We have been privileged to put together a state-of-the-art book called “Textbook of Emergency Cardiology.” For this we assembled a team of co-authors that are superb researchers, clinicians, and teachers in the fields of cardiology and emergency medicine.
This ensures that the readers will get a solid exposure with regard to current conceptsinpathogenesis, diagnosis, and treatment of every cardiovascular emergency that “rolls into the emergency department or hospital.” Thus, from medical or nursing student, to the intern or resident or fellow, and through to an experienced staff attending physician, this book should become a useful tool for everyday medical use.
Cardiac arrest has been defined as the cessation of cardiac mechanical activity confirmed by the absence of signs of circulation.
Any arrest in an adult is presumed to be of cardiac etiology unless it is known, or likely to have been caused by another noncardiac cause as best determined by the healthcare provider.1 Despite important advances in prevention, cardiac arrest continues to affect thousands of individuals each year in both the prehospital and hospital environment. The American Heart Association (AHA) estimates that there were 359,400 adult out-of-hospital cardiac arrests (OHCA) in 2013, with an overall survival rate of 9.5%. This contrasts with the incidence of in-hospital cardiac arrest (IHCA) with an incidence of 209,000 in 2013 and a survival rate of 23.9% in adults.2 This chapter reviews key components of adult cardiac resuscitation in the prehospital and hospital setting.
CARDIAC ARREST IN THE PREHOSPITAL SETTING
Emergency medical service (EMS) response to cardiac arrest usually begins with a layperson in the community and ends with the transfer of the patient to an emergency department.
Over the last three decades, public health initiatives have attempted to improve the outcomes for OHCA.
These efforts have focused on layperson education and recognition early activation of EMS, improving access to automated external defibrillation devices [automated external defibrillator (AED)]and increasing public edu-cation in cardiopulmonary resuscitation (CPR).3,4 Dueto these efforts, according to the AHA’s update report in 2013, 79% of the lay public were confident that they knew what actions to take in a medical emergency, 98% recog-nized the function of an AED and 60% were familiar withCPR.2Despite the general public familiarity with CPR and AEDs, several studies have shown that the translation of this knowledge into practice remains poor.5-7 This is of particular importance as the majority of OHCA occur ata patient’s home, and less than half of these arrests arewitnessed by bystanders.8 One of the primary responsibilities of a layperson first responder is to call 911 and activate EMS immediately. Depending on the type of dispatch center contacted, there may be a trained EMS dispatcher who is able to provide bystanders with instructions prior to the arrival of an ambulance.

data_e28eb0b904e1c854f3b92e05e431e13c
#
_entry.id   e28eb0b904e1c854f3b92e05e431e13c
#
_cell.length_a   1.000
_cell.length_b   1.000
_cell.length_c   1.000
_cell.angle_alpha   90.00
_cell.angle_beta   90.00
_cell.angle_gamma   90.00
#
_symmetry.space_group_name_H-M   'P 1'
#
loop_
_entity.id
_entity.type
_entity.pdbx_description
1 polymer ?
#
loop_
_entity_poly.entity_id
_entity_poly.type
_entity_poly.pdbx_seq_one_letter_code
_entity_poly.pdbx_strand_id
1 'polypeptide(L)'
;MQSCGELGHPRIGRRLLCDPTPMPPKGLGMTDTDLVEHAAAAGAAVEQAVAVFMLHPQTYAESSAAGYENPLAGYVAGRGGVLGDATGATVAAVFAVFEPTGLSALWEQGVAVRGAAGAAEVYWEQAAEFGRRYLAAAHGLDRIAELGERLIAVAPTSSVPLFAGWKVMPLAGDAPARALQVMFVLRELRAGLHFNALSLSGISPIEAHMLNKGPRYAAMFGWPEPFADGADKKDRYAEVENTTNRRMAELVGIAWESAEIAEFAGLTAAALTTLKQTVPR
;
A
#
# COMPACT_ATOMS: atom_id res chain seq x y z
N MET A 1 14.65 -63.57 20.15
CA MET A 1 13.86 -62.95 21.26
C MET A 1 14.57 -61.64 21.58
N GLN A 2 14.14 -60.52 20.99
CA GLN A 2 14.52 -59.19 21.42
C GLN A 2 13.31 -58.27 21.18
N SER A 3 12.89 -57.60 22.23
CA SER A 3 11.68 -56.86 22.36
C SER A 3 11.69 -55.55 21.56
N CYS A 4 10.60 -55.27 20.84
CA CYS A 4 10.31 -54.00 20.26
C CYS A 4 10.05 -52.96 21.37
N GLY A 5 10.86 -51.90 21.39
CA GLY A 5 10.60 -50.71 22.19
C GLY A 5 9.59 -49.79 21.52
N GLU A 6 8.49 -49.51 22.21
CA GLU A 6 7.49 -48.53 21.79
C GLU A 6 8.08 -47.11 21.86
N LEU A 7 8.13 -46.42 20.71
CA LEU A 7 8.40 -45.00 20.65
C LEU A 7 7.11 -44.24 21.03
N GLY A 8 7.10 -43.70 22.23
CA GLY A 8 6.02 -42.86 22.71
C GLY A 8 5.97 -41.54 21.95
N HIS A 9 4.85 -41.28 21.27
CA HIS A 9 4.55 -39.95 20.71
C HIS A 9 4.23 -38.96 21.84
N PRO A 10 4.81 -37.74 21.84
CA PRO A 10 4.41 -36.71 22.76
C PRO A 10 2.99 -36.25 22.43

Dispatchers are able to assist nontrained bystanders with recognizing cardiac arrest, providing CPR instructions and aiding with the location of an AED.
Theguidance provided by EMS dispatchers has been shown to nearly double the rate of bystander CPR.9 It is important to recognize that EMS providers have different levels of training and capabilities when treating patients following OHCA.
Although differentiatingbetween the various training levels of emergency medical technicians (EMTs) is not the focus of this chapter, medical providers should be aware that EMS systems will vary in the scope of life-saving interventions they are able to provide.
These prehospital medical services will include a combination of basic life support (BLS), advanced cardiac life support (ACLS) and advanced airway management.10 The level of training and care provided in the prehospital setting may have an impact on patient outcomes.
Bakaloset al.performed a meta-analysis in 2011 comparing BLS and ACLS and showed an increase in survival for cardiac arrest patients who received ACLS level care in the prehospital setting [odds ratio (OR) = 1.47].11 Patient age, gender, initial cardiac rhythm, bystander CPR, and early defibrillation are all variables known to impact outcomes in out-of-hospital cardiac arrest.12 A patient’s socioeconomic status may also have an influence on outcomes.
Vaillancourt et al. showed an association between socioeconomic status and rates of bystander CPR, with decreased likeliness of receiving bystander CPR associated with lower socioeconomic status.13 In addition, a large emphasis has been placed on EMS scene response time for patients with OHCA. This emphasis is appropriate for patients experiencing OHCA due to association between survival rates and the time to arrive by EMS.14 Even in the setting of a bystander .